STARS II

Image: Kagawa University
Image: Kagawa University

The STARS II spacecraft is a nanosatellite demonstrating a mother-daughter satellite configuration. The acronym stands for Space Tethered Autonomous Robotic Satellite II. It was developed at Kagawa University, Japan. The primary objective of the mission is the demonstration of a tethered electrodynamic system of two satellites as the mother spacecraft features a tether deployment and tension control system that interfaces with a tethered robotic system hosted on the daughter satellite.

The mother satellite has a mass of five Kilograms and is 160 by 160 by 253 millimeters in size while the daughter satellite weighs four Kilograms and is 160 by 160 by 158 millimeters in size. Both satellites are equipped with body-mounted solar panels as well as two deployable solar paddles for power generation.

The STARS II spacecraft use independent electrical power systems that distribute the power provided by the solar arrays to the various systems and control battery charge and discharge. The heart of the satellite is the spacecraft controller that is equipped with a processing unit and SDRAM memory for spacecraft operation that includes the processing of sensor inputs, attitude control, the execution of tether deployment operations, data downlink, command execution and data handling.

Image: Kagawa University
Image: Kagawa University
Image: Kagawa University
Image: Kagawa University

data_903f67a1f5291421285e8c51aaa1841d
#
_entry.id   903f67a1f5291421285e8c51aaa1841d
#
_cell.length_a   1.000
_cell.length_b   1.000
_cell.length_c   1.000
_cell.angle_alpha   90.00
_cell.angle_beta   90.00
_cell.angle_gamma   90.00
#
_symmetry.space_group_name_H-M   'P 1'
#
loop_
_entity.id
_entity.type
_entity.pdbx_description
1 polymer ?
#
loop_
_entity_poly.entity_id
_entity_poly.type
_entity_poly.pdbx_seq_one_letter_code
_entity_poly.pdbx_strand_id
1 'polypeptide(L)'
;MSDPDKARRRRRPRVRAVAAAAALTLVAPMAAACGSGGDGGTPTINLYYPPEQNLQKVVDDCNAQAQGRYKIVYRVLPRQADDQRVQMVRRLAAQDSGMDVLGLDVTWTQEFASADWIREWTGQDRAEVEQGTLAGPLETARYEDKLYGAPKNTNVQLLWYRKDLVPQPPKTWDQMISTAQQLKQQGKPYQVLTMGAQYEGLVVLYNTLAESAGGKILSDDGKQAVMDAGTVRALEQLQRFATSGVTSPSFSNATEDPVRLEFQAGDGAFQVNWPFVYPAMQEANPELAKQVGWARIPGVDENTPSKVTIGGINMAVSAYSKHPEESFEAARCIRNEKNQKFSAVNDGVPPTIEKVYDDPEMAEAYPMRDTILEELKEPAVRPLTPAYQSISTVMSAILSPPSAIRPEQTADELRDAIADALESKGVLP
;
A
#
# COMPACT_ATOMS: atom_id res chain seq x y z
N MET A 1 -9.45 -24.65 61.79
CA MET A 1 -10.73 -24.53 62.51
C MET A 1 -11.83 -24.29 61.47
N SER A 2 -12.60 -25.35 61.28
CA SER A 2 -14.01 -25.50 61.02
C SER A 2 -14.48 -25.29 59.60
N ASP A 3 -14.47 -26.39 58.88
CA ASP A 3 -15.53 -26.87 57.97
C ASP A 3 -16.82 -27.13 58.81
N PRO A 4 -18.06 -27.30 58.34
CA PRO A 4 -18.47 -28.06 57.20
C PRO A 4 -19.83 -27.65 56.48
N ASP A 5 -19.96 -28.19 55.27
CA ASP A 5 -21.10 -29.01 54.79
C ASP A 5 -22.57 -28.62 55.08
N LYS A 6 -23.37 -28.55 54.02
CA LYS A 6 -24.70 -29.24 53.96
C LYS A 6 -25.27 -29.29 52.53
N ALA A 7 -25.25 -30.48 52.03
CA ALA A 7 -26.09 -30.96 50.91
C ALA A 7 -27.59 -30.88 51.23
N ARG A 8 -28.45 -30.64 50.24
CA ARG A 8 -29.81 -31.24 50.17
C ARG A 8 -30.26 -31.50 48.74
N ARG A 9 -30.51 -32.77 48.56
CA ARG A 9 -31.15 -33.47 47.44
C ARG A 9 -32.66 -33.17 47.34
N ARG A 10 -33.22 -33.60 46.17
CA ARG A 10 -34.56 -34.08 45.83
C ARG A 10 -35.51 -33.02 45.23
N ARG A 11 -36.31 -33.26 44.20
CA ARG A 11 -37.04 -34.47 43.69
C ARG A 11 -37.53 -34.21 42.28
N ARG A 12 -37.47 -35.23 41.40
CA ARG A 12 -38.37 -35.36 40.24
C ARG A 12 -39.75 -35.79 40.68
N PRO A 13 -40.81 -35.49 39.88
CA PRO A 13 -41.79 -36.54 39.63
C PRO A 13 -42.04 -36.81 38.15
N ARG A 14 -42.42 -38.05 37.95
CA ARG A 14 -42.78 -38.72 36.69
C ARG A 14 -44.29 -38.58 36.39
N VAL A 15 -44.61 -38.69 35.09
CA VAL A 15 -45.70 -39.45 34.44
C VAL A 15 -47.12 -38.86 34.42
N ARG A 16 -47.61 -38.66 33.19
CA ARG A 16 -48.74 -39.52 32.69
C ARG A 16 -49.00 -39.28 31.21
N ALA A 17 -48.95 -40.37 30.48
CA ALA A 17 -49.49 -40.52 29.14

STAR II uses navigation data coming from a GPS receiver and attitude data provided by a gyro sensor, an accelerometer and a magnetic sensor. Attitude actuation is provided by magnetic torquers. A low resolution camera is installed aboard the spacecraft.

The tether deployment sequence is driven by gravitational forces which requires the satellite to hold a defined attitude for the deployment. STARS II will point its daughter satellite to Earth (nadir) and initiate the deployment of the 300-meter long electrodynamic tether. Using springs, the two satellites are pushed apart and the full extension of the tether is accomplished through gravitational forces.

In the extended configuration, the tether collects electrons from the plasma environment in space resulting in a current that can be measured for analysis of the environment and the dynamics of the two tethered spacecraft subjected to the space environment. The daughter satellite has a small arm that interfaces with the tether and can be moved into different positions using two motors, allowing the attitude of the stack to be controlled via these motions of the arm.

The relative positions of the two satellites can also be controlled by actuating the tether tension device (a reel) hosted on the mother satellite that uses a 50-meter Kevlar tether attached to the electrodynamic tether for tension control. Both methods will be tested and evaluated for attitude control.

Communications between the two spacecraft are made via Bluetooth. UHF is used for data downlink to the ground while VHF is utilized for command uplink.

Image: Kagawa University
Image: Kagawa University